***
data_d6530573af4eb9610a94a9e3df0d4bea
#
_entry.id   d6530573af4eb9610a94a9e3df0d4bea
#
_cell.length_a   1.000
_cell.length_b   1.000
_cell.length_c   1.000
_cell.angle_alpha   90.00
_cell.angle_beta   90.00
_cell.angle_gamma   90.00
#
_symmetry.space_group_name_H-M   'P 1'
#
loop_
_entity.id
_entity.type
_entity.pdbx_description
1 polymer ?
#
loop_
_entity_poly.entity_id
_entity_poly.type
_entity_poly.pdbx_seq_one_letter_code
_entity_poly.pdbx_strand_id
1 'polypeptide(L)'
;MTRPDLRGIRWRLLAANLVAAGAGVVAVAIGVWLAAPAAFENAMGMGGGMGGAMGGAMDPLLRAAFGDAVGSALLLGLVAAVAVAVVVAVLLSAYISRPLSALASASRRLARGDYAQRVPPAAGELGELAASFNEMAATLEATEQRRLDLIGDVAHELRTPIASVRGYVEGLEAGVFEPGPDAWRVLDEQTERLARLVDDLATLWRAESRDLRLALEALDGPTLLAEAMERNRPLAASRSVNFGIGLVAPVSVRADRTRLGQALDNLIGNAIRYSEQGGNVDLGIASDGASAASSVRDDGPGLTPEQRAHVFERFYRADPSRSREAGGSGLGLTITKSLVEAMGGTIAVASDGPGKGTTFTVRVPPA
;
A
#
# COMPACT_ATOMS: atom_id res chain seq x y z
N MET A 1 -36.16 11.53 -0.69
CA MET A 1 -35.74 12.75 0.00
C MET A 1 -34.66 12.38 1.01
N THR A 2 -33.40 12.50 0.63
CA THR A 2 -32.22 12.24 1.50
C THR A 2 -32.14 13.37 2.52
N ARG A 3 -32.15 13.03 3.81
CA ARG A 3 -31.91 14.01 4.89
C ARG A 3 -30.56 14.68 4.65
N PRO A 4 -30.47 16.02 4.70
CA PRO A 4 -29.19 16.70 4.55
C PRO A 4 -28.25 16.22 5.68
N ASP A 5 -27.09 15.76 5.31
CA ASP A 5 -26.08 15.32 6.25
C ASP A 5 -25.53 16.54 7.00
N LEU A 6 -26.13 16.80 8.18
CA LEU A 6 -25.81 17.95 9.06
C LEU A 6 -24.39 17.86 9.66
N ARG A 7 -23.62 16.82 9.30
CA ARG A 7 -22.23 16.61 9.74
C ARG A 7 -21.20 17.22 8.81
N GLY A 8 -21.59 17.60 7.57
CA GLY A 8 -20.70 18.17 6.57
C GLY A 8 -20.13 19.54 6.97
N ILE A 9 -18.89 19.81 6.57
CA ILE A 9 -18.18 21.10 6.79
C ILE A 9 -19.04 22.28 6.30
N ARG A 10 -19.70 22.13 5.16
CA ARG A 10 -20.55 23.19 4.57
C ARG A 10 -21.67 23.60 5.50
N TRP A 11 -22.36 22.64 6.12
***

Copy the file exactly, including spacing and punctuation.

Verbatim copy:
data_d6530573af4eb9610a94a9e3df0d4bea
#
_entry.id   d6530573af4eb9610a94a9e3df0d4bea
#
_cell.length_a   1.000
_cell.length_b   1.000
_cell.length_c   1.000
_cell.angle_alpha   90.00
_cell.angle_beta   90.00
_cell.angle_gamma   90.00
#
_symmetry.space_group_name_H-M   'P 1'
#
loop_
_entity.id
_entity.type
_entity.pdbx_description
1 polymer ?
#
loop_
_entity_poly.entity_id
_entity_poly.type
_entity_poly.pdbx_seq_one_letter_code
_entity_poly.pdbx_strand_id
1 'polypeptide(L)'
;MTRPDLRGIRWRLLAANLVAAGAGVVAVAIGVWLAAPAAFENAMGMGGGMGGAMGGAMDPLLRAAFGDAVGSALLLGLVAAVAVAVVVAVLLSAYISRPLSALASASRRLARGDYAQRVPPAAGELGELAASFNEMAATLEATEQRRLDLIGDVAHELRTPIASVRGYVEGLEAGVFEPGPDAWRVLDEQTERLARLVDDLATLWRAESRDLRLALEALDGPTLLAEAMERNRPLAASRSVNFGIGLVAPVSVRADRTRLGQALDNLIGNAIRYSEQGGNVDLGIASDGASAASSVRDDGPGLTPEQRAHVFERFYRADPSRSREAGGSGLGLTITKSLVEAMGGTIAVASDGPGKGTTFTVRVPPA
;
A
#
# COMPACT_ATOMS: atom_id res chain seq x y z
N MET A 1 -36.16 11.53 -0.69
CA MET A 1 -35.74 12.75 0.00
C MET A 1 -34.66 12.38 1.01
N THR A 2 -33.40 12.50 0.63
CA THR A 2 -32.22 12.24 1.50
C THR A 2 -32.14 13.37 2.52
N ARG A 3 -32.15 13.03 3.81
CA ARG A 3 -31.91 14.01 4.89
C ARG A 3 -30.56 14.68 4.65
N PRO A 4 -30.47 16.02 4.70
CA PRO A 4 -29.19 16.70 4.55
C PRO A 4 -28.25 16.22 5.68
N ASP A 5 -27.09 15.76 5.31
CA ASP A 5 -26.08 15.32 6.25
C ASP A 5 -25.53 16.54 7.00
N LEU A 6 -26.13 16.80 8.18
CA LEU A 6 -25.81 17.95 9.06
C LEU A 6 -24.39 17.86 9.66
N ARG A 7 -23.62 16.82 9.30
CA ARG A 7 -22.23 16.61 9.74
C ARG A 7 -21.20 17.22 8.81
N GLY A 8 -21.59 17.60 7.57
CA GLY A 8 -20.70 18.17 6.57
C GLY A 8 -20.13 19.54 6.97
N ILE A 9 -18.89 19.81 6.57
CA ILE A 9 -18.18 21.10 6.79
C ILE A 9 -19.04 22.28 6.30
N ARG A 10 -19.70 22.13 5.16
CA ARG A 10 -20.55 23.19 4.57
C ARG A 10 -21.67 23.60 5.50
N TRP A 11 -22.36 22.64 6.12